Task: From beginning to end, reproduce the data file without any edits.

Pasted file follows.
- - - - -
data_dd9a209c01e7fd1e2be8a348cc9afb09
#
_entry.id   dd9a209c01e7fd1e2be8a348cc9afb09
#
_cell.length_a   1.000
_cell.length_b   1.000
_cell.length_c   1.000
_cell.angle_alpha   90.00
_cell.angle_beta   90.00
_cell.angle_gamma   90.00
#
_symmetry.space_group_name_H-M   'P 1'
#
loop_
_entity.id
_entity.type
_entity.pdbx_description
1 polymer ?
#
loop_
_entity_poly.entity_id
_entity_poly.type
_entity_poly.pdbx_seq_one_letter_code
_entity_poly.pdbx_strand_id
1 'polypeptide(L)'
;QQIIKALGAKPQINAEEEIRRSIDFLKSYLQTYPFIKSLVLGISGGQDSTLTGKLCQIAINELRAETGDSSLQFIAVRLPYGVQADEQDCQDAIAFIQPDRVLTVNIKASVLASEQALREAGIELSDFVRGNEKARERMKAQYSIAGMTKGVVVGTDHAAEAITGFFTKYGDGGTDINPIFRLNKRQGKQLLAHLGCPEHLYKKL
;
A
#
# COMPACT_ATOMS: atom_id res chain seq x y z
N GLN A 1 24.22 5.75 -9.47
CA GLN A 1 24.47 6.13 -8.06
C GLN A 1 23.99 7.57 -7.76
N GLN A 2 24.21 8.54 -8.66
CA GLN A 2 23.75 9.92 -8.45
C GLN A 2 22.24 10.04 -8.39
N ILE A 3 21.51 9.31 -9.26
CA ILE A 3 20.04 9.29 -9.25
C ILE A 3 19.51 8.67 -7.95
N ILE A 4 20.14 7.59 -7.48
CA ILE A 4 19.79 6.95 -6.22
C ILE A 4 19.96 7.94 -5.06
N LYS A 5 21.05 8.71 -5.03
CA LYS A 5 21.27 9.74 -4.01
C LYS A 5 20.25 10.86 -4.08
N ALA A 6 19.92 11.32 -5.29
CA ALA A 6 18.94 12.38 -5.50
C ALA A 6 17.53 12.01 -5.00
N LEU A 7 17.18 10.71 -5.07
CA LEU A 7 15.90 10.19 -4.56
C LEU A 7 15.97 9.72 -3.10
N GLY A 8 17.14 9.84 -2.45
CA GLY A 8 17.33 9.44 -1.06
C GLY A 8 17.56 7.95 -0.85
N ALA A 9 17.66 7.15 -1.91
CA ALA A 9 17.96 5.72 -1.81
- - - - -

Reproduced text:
data_dd9a209c01e7fd1e2be8a348cc9afb09
#
_entry.id   dd9a209c01e7fd1e2be8a348cc9afb09
#
_cell.length_a   1.000
_cell.length_b   1.000
_cell.length_c   1.000
_cell.angle_alpha   90.00
_cell.angle_beta   90.00
_cell.angle_gamma   90.00
#
_symmetry.space_group_name_H-M   'P 1'
#
loop_
_entity.id
_entity.type
_entity.pdbx_description
1 polymer ?
#
loop_
_entity_poly.entity_id
_entity_poly.type
_entity_poly.pdbx_seq_one_letter_code
_entity_poly.pdbx_strand_id
1 'polypeptide(L)'
;QQIIKALGAKPQINAEEEIRRSIDFLKSYLQTYPFIKSLVLGISGGQDSTLTGKLCQIAINELRAETGDSSLQFIAVRLPYGVQADEQDCQDAIAFIQPDRVLTVNIKASVLASEQALREAGIELSDFVRGNEKARERMKAQYSIAGMTKGVVVGTDHAAEAITGFFTKYGDGGTDINPIFRLNKRQGKQLLAHLGCPEHLYKKL
;
A
#
# COMPACT_ATOMS: atom_id res chain seq x y z
N GLN A 1 24.22 5.75 -9.47
CA GLN A 1 24.47 6.13 -8.06
C GLN A 1 23.99 7.57 -7.76
N GLN A 2 24.21 8.54 -8.66
CA GLN A 2 23.75 9.92 -8.45
C GLN A 2 22.24 10.04 -8.39
N ILE A 3 21.51 9.31 -9.26
CA ILE A 3 20.04 9.29 -9.25
C ILE A 3 19.51 8.67 -7.95
N ILE A 4 20.14 7.59 -7.48
CA ILE A 4 19.79 6.95 -6.22
C ILE A 4 19.96 7.94 -5.06
N LYS A 5 21.05 8.71 -5.03
CA LYS A 5 21.27 9.74 -4.01
C LYS A 5 20.25 10.86 -4.08
N ALA A 6 19.92 11.32 -5.29
CA ALA A 6 18.94 12.38 -5.50
C ALA A 6 17.53 12.01 -5.00
N LEU A 7 17.18 10.71 -5.07
CA LEU A 7 15.90 10.19 -4.56
C LEU A 7 15.97 9.72 -3.10
N GLY A 8 17.14 9.84 -2.45
CA GLY A 8 17.33 9.44 -1.06
C GLY A 8 17.56 7.95 -0.85
N ALA A 9 17.66 7.15 -1.91
CA ALA A 9 17.96 5.72 -1.81